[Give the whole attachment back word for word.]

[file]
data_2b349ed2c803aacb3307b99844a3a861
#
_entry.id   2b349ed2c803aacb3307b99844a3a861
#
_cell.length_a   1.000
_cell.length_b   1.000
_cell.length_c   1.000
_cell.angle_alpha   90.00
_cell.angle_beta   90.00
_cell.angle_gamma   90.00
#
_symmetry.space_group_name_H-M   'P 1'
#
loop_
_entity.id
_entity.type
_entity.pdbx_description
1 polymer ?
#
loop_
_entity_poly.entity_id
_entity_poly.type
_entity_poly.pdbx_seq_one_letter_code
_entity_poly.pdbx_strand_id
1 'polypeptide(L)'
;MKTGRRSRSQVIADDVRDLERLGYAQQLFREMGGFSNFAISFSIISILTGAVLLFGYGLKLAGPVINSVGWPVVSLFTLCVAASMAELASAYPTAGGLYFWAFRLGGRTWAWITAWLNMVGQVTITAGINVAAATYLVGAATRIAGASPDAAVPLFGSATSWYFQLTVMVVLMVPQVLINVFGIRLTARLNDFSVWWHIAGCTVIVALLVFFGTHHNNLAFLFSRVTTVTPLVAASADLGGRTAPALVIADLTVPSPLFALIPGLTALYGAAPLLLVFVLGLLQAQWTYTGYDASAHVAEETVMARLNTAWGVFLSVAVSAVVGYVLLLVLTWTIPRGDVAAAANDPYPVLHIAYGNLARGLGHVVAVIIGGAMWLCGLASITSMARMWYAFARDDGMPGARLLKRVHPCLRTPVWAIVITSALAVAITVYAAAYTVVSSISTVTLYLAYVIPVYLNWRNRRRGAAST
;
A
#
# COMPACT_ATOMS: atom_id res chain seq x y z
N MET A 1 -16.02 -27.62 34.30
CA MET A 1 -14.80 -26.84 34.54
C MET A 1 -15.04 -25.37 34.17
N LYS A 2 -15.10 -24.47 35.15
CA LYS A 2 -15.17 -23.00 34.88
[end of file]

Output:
data_2b349ed2c803aacb3307b99844a3a861
#
_entry.id   2b349ed2c803aacb3307b99844a3a861
#
_cell.length_a   1.000
_cell.length_b   1.000
_cell.length_c   1.000
_cell.angle_alpha   90.00
_cell.angle_beta   90.00
_cell.angle_gamma   90.00
#
_symmetry.space_group_name_H-M   'P 1'
#
loop_
_entity.id
_entity.type
_entity.pdbx_description
1 polymer ?
#
loop_
_entity_poly.entity_id
_entity_poly.type
_entity_poly.pdbx_seq_one_letter_code
_entity_poly.pdbx_strand_id
1 'polypeptide(L)'
;MKTGRRSRSQVIADDVRDLERLGYAQQLFREMGGFSNFAISFSIISILTGAVLLFGYGLKLAGPVINSVGWPVVSLFTLCVAASMAELASAYPTAGGLYFWAFRLGGRTWAWITAWLNMVGQVTITAGINVAAATYLVGAATRIAGASPDAAVPLFGSATSWYFQLTVMVVLMVPQVLINVFGIRLTARLNDFSVWWHIAGCTVIVALLVFFGTHHNNLAFLFSRVTTVTPLVAASADLGGRTAPALVIADLTVPSPLFALIPGLTALYGAAPLLLVFVLGLLQAQWTYTGYDASAHVAEETVMARLNTAWGVFLSVAVSAVVGYVLLLVLTWTIPRGDVAAAANDPYPVLHIAYGNLARGLGHVVAVIIGGAMWLCGLASITSMARMWYAFARDDGMPGARLLKRVHPCLRTPVWAIVITSALAVAITVYAAAYTVVSSISTVTLYLAYVIPVYLNWRNRRRGAAST
;
A
#
# COMPACT_ATOMS: atom_id res chain seq x y z
N MET A 1 -16.02 -27.62 34.30
CA MET A 1 -14.80 -26.84 34.54
C MET A 1 -15.04 -25.37 34.17
N LYS A 2 -15.10 -24.47 35.15
CA LYS A 2 -15.17 -23.00 34.88